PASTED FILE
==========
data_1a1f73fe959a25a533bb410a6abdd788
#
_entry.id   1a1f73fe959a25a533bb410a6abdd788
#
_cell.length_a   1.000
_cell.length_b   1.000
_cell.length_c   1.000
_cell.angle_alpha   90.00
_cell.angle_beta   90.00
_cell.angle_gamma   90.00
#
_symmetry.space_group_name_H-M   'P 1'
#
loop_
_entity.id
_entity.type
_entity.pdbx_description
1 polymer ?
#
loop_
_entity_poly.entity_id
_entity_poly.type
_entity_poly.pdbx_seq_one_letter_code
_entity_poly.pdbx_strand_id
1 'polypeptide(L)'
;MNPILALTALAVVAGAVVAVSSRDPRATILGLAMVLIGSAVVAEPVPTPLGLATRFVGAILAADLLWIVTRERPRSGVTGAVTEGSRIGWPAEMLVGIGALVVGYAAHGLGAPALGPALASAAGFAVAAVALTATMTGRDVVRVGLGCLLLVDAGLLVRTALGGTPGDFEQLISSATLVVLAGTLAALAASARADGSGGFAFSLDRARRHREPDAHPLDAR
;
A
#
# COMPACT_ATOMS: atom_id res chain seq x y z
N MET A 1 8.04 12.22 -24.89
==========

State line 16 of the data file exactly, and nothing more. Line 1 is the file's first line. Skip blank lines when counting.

_entity.type